Wednesday, October 1, 2008

The Brewer's Association SAVOR event-Washington, D.C.

Top photo: Leslie and Layna of Boston Beer, enjoying some fine chocolates from Christopher Elbow Artisanal Chocolates.

Bottom photo: Julia and Cindy of the Brewer's Association

(Note: this article was originally intended to run in Celebrator Beer News, however with all the great coverage of Food and Beer in the new October/November issue, there was not enough room for it. However, Lucy Saunders does talk about SAVOR in her article "Dreams of Food for a Fest" on page 10 of the new CBN.)

An event to SAVOR, in Washington, D.C.

“All three sessions, with 700 attendees each, sold out in advance!” said Julia Herz, Craft Beer Program Director for the Brewer’s Association. SAVOR, described as “an American Craft Beer and Food Experience” by the BA, featured a smorgasbord of great beers from across the USA, and fine foods to match. There were 96 different beers offered from 48 different breweries, as well as 35 appetizers, which were served like tapas.
The variety of delicacies was very wide ranging, with such treats as succulent Tenderloin Bruschetta; Lager Steamed Thai Turkey with Shiitake Dumplings; and sweet treats from Christopher Elbow Artisanal Chocolates of Kansas City, which had five different chocolates on hand. Having been to Belgium 17 times, I know great chocolates, and these were among the best I have tasted on this side of the pond. Those of you living in the Bay Area should be happy to know that this chocolatier opened a location in San Francisco in March! See
The beer selection was equally as interesting, as many of the brews at SAVOR are not normally available in the D.C. area. Breweries from across the country were on hand, such as Deschutes, with Mirror Pond Pale Ale and Black Butte Porter, paired with Blue Cheese and Walnut Shortbread Rounds; Four Peaks Brewing with Kiltlifter and 8th Street Ale; Great Lakes from Cleveland, with Elliot Ness Amber Lager, paired with Stilton Bacon and Scallion Puffs; New Albanian Brewing, with Hoptimus Imperial IPA and Thunderfoot Oak Aged Cherry Imperial Stout, paired with Artisan Cheese from Capriale Farm; New Belgium Brewing with Abbey Dubbel and Mothership Wit, paired with Peking Duck Purses; and, among many others, Santa Cruz Mountain Brewing’s Devout Stout, which paired well with Christopher Elbow’s Raspberry Chocolates.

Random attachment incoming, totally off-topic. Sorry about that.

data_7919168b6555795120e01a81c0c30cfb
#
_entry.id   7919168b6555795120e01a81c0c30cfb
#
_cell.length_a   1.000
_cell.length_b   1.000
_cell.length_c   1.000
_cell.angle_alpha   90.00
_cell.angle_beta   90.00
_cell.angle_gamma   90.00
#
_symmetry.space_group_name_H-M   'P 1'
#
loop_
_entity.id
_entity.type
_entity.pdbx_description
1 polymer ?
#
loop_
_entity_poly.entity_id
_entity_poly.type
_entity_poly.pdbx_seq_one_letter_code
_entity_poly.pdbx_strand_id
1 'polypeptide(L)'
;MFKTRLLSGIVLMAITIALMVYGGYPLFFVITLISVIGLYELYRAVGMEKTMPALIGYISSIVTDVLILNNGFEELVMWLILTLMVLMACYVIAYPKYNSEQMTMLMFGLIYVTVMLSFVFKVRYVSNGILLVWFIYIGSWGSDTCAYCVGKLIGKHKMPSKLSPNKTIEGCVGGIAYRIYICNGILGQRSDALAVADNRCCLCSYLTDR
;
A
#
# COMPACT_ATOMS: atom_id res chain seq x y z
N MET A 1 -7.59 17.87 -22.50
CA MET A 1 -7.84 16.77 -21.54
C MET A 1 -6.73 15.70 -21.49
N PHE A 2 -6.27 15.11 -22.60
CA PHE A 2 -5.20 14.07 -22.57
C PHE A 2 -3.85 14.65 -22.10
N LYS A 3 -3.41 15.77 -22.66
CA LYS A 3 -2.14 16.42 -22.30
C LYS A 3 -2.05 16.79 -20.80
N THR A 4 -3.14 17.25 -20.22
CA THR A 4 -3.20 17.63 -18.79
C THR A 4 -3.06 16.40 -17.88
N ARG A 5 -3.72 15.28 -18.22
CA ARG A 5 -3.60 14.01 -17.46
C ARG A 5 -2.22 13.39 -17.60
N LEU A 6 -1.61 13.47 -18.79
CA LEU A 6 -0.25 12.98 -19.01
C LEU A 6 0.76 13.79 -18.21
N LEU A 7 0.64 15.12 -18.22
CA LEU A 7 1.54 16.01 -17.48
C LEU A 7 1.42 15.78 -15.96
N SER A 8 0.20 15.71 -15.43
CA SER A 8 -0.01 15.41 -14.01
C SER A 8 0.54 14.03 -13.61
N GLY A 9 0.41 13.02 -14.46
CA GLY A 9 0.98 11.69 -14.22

Tomme Arthur of Port Brewing wowed the crowd with Judgment Day Abbey Ale and Veritas 003. Natalie Cilurzo of Russian River was busy every session, serving up Pliny the Elder and Supplication to throngs of eager beer lovers.
East coast favorites such as Allagash, Brooklyn, Clipper City, Dogfish Head, Stoudt’s and Troegs were on hand as well. From the Midwest, breweries like New Holland, the St. Louis Brewery, Sprecher, and Two Brothers were standouts.
SAVOR also featured a number of seminars (referred to as Salons by the BA) on various beer and food subjects, such as one on beer and cheese pairings by Garrett Oliver; and another with Hugh Sisson of Baltimore’s Clipper City Brewing, on how to pair foods/seafoods from the Chesapeake Bay area with great beers.
I attended a Salon called “Cross Drinking Without Social Stigma” with Lauren Buzzeo of Wine Enthusiast Magazine, Ray Isle of Food and Wine Magazine, and Ken Wells of Conde Nast Portfolio. The subject: Wine writers and their beer drinking preferences, and how drinking great beers had changed their perceptions of malted beverages. Each writer chose a different beer to pair with a cheese or chocolate, and all attendees were given the same three samples, as part of a blind tasting. The audience was nearly split among the three writers as to which had chosen the best food and beer pairing.
The next Salon featured none other than Sam Calagione of Dogfish Head and Marnie Old, who is both an Assistant Dean of the French Culinary Institute, and a Wine Sommelier. The subject: a debate on pairing foods with wine and beer. Needless to say, it was a spirited one, as always when Sam and Marnie clash. Not that I’m biased, but Sam carried the debate with his beer and food pairings. OK, maybe I am biased! Beer and food can pair superbly.
Any upscale event, which SAVOR certainly was, needs a classy venue to set the stage. The Andrew W. Mellon Auditorium, an ornate building completed in 1934, was the perfect locale for the event. The Mellon Auditorium has been described as one of the finest examples of Classical Revival Architecture in America. The Brewer’s Association certainly did their research in choosing the site for SAVOR.
As to the future of SAVOR, Julia Herz had this to say: “The Brewer’s Association is receiving feedback daily on SAVOR, and we will be discussing, over the next few months, the event and its future.” See

Photo: a young lady with Free State Brewing, Lawrence, Kansas

Right photo: Natalie Cilurzo, Russian River Brewing

Photo: Ken Wells, Conde Nast Portfolio

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